Russia Holds Massive Military Drill Aimed at China, Japan

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Russia Holds Massive Military Drill Aimed at China, Japan

With 160,000 troops participating, the snap drills are Russia’s largest since the Soviet Union.

Russia is holding its biggest war games since the era of the Soviet Union in its Far East region that borders on China, Japan and Korea.

President Vladimir Putin ordered the snap drill on Friday when he told the Defense Minister Sergey Shoygu to inform countries like China that border on where the drill will be held. It is the third such snap drill to be held by Russia since Putin reassumed the office of the presidency.

Putin has praised holding snap drills as the best way to demonstrate combat readiness.

According to Russian media sources, “160,000 servicemen, 1000 tanks, 130 planes and 70 ships” are participating in the drills, which will continue through July 20.

A statement released by Russia’s Defense Ministry said: “The main purpose of the activities is to check the readiness of the military units to perform assigned tasks and evaluate the level of personnel’s training and technical preparation as well as the level of equipment of units with arms and military equipment.”

Many Russian officials emphasized that the participating troops did not know their final destination or explicit objective at the beginning of the drill, in an apparent effort to make the games more realistic.

Officials also emphasized that the military drills were not aimed at any particular nation(s), but rather just geared towards enhancing the readiness of Russian combat troops.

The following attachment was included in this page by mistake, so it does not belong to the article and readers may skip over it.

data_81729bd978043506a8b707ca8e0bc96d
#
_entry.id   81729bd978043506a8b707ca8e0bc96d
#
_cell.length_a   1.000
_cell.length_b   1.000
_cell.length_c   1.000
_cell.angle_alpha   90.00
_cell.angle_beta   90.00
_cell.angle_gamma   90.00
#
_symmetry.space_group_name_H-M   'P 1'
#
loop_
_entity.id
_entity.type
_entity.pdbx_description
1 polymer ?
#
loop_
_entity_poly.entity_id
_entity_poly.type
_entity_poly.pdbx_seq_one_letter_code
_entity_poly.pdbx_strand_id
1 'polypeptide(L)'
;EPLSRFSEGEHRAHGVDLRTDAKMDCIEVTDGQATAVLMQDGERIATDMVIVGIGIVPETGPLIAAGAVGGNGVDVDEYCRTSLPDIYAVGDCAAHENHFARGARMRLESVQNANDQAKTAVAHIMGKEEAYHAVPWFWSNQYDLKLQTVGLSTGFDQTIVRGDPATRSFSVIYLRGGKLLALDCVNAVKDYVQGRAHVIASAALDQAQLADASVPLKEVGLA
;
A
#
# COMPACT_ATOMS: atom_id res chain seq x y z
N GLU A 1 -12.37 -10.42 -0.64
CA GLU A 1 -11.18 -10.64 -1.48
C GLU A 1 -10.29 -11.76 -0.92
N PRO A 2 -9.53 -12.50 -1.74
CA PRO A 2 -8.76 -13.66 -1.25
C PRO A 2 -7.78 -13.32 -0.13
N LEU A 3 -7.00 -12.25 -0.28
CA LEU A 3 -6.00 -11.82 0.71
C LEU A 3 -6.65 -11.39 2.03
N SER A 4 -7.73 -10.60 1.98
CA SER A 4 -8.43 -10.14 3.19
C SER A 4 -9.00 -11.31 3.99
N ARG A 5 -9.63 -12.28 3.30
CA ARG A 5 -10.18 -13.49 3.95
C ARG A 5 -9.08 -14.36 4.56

This seemed to be called into question on Tuesday when Putin himself visited troops participating in the drill on Sakhalin Island, which is just north of Japan.

A retired Russian general told the BBC that “The Sakhalin part of the maneuvers was intended to simulate a response to a hypothetical attack by Japanese and U.S. forces.”

Russia and Japan dispute the Kuril Islands, albeit since taking office Prime Minister Shinzo Abe has made a valiant effort to settle this dispute in order to direct both sides’ attention to China’s rising military might.

Similarly, Alexander Khramchikhin, whom the BBC describes as an independent Moscow-based military analyst, told the UK broadcaster “the land part of the exercise is directed at China, while the sea and island part of it is aimed at Japan.”

As this suggests, the drills illustrate just how fraught Russian-Chinese relations remain despite the recent notable improvements in certain areas, like energy and military cooperation (last week Russia and China held their largest joint naval exercises.)

In particular, many Russian officials strongly suspect China of trying to mount a long-term annexation strategy over Russia’s Far East, due to the large number of Chinese immigrants who have populated the area in recent years. Other countries, notably the U.S. in the 19th Century, have used similar strategies to expand their territory.

As Vassily Mikheev, deputy director of the Institute of World Economics and Politics (IMEMO), part of Russia’s Academy of Sciences, told the American scholar David Shambaugh in 2009:

“Anti-Chinese feelings are very strong [in Russia] and changing. There is a feeling that China wants to conquer the Russian Far East. In the past five to six years, these primitive anti-China sentiments are being joined by new anti-China feelings based on a fear of economic threat.”

Here’s an admittedly unimpressive video of the drill, courtesy of Russia Today: